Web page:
With his Bishop’s permission, Joseph left for the Mission House in Steyl, Netherlands in August 1878. On the 2nd of March 1879, he received his mission cross and departed for China with Fr. John Baptist Anzer, another Divine Word Missionary priest. Five weeks later they arrived in Hong Kong, where they remained for two years, preparing themselves for the next step. In 1881 they travelled to their new mission in South Shantung, a province with 12 million inhabitants and only 158 Christians.
At different times he served as Administrator for the Mission, Rector of the seminary, Spiritual Director for the first group of Chinese priests, and as Provincial Superior. He always exercised his authority in a brotherly fashion, and the respect he received came more from his example and life witness than from the dignity of the office he held.
His life was marked by a desire to become more like a Chinese among the Chinese and in that vein he wrote a letter to his family saying: “I love China and the Chinese; I want to die among them and be laid to rest among them”.
In 1898, Freinademetz was sick with laryngitis and had the beginnings of tuberculosis as a result of his heavy workload and many other hardships. Joseph decided to stay at the mission station at Puoli, knowing well the risk that he was taking. At the end of 1907, while he was serving as Diocesan Administrator for the sixth time, there was a severe outbreak of typhus. Joseph, like a good shepherd offering untiring assistance, visited the many communities until he himself became infected. He went to Taikia, seat of the diocese, where he died on the 28th of January 1908. He was buried at the twelfth station on the Way of the Cross and his grave soon became a site of pilgrimage point for Christians.
Freinademetz learned how to discover the greatness and beauty of Chinese culture and to love deeply the people to whom he had been sent. He dedicated his life to proclaiming the Gospel message of God’s love for all peoples, and to embodying this love in the formation of Chinese Christian communities. He animated these communities to open themselves in solidarity with the surrounding inhabitants. And he encouraged many of the Chinese Christians to be missionaries to their own people as catechists, religious, nuns and priests. His life was an expression of his motto: “The language that all people understand is that of love”.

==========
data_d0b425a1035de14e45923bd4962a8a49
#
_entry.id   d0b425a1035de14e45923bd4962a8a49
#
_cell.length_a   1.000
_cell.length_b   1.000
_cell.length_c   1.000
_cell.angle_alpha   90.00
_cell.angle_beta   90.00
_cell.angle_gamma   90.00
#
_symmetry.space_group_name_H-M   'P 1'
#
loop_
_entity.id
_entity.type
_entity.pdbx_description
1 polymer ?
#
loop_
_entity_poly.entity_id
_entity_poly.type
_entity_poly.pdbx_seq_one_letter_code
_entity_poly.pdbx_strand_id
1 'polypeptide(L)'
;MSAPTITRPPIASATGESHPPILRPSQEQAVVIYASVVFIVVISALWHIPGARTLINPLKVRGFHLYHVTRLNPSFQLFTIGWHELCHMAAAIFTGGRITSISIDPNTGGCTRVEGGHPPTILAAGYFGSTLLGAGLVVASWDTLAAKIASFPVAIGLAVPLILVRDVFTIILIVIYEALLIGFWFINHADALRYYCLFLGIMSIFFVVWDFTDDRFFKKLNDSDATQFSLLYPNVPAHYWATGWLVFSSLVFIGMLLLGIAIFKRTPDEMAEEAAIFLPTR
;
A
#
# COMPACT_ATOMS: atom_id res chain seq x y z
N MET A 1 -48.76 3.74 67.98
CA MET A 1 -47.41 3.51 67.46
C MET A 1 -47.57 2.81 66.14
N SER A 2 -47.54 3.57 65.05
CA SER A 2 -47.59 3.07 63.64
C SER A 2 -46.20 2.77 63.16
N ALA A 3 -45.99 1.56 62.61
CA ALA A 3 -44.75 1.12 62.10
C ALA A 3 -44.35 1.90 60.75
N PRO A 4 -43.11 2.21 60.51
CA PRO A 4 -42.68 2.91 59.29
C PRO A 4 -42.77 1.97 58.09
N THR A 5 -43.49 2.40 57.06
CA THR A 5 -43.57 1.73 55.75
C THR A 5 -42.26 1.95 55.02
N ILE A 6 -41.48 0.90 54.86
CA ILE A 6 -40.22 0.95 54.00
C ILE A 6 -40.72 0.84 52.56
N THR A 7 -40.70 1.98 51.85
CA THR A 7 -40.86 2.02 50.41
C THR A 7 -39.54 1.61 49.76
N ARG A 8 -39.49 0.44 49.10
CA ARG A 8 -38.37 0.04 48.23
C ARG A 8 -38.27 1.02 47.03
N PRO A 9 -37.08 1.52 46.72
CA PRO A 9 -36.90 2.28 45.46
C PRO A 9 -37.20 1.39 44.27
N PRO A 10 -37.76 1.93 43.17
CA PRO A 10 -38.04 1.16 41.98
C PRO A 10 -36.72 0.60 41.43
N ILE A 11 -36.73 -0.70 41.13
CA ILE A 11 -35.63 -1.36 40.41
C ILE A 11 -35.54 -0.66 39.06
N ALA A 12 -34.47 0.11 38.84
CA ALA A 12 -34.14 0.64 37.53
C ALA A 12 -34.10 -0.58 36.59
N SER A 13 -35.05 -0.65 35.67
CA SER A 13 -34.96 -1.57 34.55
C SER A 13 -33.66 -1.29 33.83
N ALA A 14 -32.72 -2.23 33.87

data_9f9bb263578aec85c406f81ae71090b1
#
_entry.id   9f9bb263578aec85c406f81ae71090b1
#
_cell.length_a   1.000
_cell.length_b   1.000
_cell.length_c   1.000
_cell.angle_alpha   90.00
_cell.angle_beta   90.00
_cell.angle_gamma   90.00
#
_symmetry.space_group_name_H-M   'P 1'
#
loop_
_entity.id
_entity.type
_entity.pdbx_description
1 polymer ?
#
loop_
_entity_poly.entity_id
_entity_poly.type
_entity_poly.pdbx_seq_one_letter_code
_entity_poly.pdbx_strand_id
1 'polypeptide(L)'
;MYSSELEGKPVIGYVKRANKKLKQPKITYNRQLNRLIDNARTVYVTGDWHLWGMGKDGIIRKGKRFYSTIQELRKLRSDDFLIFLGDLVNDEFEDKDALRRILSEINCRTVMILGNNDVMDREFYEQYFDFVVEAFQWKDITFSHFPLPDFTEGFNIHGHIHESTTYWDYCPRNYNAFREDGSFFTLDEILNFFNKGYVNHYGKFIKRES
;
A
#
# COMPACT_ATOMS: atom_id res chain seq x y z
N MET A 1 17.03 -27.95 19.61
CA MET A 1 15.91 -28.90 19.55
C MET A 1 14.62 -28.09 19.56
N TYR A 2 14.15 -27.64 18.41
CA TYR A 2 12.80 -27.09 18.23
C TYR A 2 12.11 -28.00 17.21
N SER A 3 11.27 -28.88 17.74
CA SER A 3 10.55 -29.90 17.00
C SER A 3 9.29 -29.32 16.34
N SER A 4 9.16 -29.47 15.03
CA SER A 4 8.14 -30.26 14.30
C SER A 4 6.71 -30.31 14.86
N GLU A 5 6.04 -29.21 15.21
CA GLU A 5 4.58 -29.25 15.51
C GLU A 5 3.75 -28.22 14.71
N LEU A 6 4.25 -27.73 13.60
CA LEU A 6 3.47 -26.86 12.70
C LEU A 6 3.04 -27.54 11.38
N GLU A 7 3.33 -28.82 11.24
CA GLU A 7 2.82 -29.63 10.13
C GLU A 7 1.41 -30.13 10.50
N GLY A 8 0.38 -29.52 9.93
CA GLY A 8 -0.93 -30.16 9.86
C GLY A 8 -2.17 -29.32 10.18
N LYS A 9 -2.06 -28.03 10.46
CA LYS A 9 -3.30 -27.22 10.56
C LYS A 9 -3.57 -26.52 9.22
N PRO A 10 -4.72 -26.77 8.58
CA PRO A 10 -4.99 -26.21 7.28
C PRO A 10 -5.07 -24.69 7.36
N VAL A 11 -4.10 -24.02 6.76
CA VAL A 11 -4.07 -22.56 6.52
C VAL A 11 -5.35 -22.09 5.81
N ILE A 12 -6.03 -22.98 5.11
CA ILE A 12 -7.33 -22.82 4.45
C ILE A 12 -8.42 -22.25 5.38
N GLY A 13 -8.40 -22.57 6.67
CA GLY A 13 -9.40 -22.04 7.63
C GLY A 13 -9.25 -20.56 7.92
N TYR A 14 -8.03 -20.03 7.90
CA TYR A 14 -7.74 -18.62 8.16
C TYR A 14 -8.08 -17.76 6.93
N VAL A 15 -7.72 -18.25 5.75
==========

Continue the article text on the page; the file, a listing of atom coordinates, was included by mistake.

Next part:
SVD Presence in India
The Society of the Divine Word began its mission in India in 1932 at Indore in Madhyapradesh. There are four Provinces and one Region in India. The INM (India Mumbai Province) consists of Kerala, Karnataka, Goa and Maharashtra, and INH (India Hyderabad Province) consists of Tamil Nadu and Andra Pradesh. The INC (India Central Province) consists of Madya Pradesh, Gujarat, Rajasthan and Delhi, and Orissa, Bihar and Chattisgargh constitutes INE (India Eastern Province). ING (India Guwahati Region consists of Arunachal Pradesh, Assam and Tripura. There are more than 800 SVD missionaries who are serving the Word all over the world. About 200 of these missionaries are doing marvellous missionary work abroad in more than 35 countries. Besides the minor seminaries in different states we have our formation houses in Indore, Bhopal, Mysore, Chennai, Pune etc. There are about 600 seminarians in different formation houses.